5 Aug 2016

Graeme Kendall: sailing the Northwest passage solo

From Nine To Noon, 10:11 am on 5 August 2016

Auckland yachtsman Graeme Kendall always dreamed of sailing the Northwest passage.

It's considered the Everest of the sea - the treacherous waterway linking the Atlantic and Pacific oceans above Canada and Alaska in the Arctic circle.

It is only navigable for a short time each year, due to pack ice.

Not only did Graeme sail the northwest passage as part of a 193-day circumnavigation of the world from Auckland to Auckland - he did the passage solo, non-stop - nonstop person to have done so.

He has just published a book about his 2010 journey which was 28,000 miles, across 32 oceans and seaways- called To The Ice And Beyond.

He talks to Kathryn Ryan about his adventure.

Read an edited excerpt from their conversation

Where did this all begin?

It was in the lounge of the holiday home in the Marlborough Sounds. The fire was going, we were sitting around in the lounge and we got the atlas out. I sort of mentioned it to the family – wife and children - and I as started to describe it they sort of looked at me as though the idea might go away, but it didn’t. And they didn’t seem to have any objection to it and slowly the idea grew and I developed some ideas by research on the internet and one thing lead to another. Once the door is open you just keep going, if they keep closing you stop. It just grew and I achieved what I wanted to do.

What was the specific idea and what was the ambition that you wanted to fulfil?

I guess all the sailing I’ve done you could call and apprenticeship and for me, it was just something to prove to myself that I could do it. I had the experience, I had the time, there was some money available to build a really good boat in that respect I thought maybe sponsorship could be the thing to go for but that proved difficult – I may as well have said I was going to the Moon to some people. And of course, a sponsor doesn’t want to see a failure so it was obvious to me that it was going to be difficult.

So how did it then proceed?

I did all of my research and started to build a boat. I would have ideally like to have bought a boat, but there was nothing available or suitable, so I built one from scratch. As far as the sponsorship goes I turned that around and bought everything myself and sponsored children’s charity so we had signage on the side of the boat and people could phone and make donations. So the whole trip was based around that’s as well. That helped me going through the day – knowing something else was happening.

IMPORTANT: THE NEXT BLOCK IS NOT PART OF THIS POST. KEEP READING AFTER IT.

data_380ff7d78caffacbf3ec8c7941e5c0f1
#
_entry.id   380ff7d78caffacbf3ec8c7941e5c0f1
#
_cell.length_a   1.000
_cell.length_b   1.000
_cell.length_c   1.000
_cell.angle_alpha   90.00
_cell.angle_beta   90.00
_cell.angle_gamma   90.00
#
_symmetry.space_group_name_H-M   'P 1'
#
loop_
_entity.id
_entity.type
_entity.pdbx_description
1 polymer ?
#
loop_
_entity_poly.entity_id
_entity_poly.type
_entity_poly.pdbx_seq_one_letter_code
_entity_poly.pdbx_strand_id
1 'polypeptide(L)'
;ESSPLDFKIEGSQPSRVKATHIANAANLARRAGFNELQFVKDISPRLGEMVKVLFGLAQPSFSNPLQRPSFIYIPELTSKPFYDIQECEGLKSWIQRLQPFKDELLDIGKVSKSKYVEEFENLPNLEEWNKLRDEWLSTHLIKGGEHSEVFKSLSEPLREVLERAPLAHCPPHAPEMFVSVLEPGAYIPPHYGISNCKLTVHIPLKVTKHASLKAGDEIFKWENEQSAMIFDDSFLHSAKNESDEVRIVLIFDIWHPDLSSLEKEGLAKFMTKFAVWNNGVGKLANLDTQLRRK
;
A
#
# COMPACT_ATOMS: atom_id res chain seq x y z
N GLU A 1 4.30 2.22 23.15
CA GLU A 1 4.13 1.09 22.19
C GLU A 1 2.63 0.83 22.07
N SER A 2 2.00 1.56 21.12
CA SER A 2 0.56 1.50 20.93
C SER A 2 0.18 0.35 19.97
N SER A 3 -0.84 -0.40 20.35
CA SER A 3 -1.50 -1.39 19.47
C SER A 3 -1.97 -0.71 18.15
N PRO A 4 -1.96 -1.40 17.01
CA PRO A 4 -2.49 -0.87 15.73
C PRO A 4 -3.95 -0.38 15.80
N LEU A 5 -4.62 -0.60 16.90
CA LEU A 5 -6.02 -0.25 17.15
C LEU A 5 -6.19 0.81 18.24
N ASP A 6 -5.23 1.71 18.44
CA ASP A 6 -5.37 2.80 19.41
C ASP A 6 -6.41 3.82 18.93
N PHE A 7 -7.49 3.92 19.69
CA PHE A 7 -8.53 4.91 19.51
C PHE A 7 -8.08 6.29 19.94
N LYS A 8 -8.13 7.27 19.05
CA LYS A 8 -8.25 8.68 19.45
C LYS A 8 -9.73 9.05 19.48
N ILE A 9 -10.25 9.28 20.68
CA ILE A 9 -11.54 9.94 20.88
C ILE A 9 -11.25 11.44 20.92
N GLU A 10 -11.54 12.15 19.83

Tell me about the boat and why it needed to be built.

The one thing that I knew was that if I got out there after a couple of weeks and knew I was in the wrong boat that wouldn’t have been an enjoyable journey. I looked at boats – some were close, not quite right. Then this one came up, and by building it for one person everything on the boat was built to complete this particular trip.

Where were you at mentally? Was there some sense of trying to fathom the scale of what you were doing?

I enjoyed most of what I did, I savoured it and as I went obviously news disappeared. Problems with corridors of power disappeared, you start to watch nature you start to look at the miracle of nature. And how most of the wildlife survives without communication and without a mother and father telling them how to survive. So you do start to see the clearer things in life.

Were there moments that you questioned whether you would be able to complete the trip?

I felt very alone up there and it’s a very remote part of the world. I shouldn’t really be there was the feeling I had but it was part of the plan. And I had reasonably good weather up through the Northwest Passage luckily. But I always had the feeling of “get out of there, don’t hang around. It’s not a place to linger.” And I got through there OK. It was interesting when I got to the corner of Alaska, which is the end of the Northwest Passage, and I felt like I had gotten through it and felt like I could get off the boat and celebrate, but I still had 7000 miles to go. I got the usual bad weather in the Bearing Sea and that was frustrating, but it wasn’t dangerous. I knew what I could do, what the boat could do, but just had to turn the music up and go with it.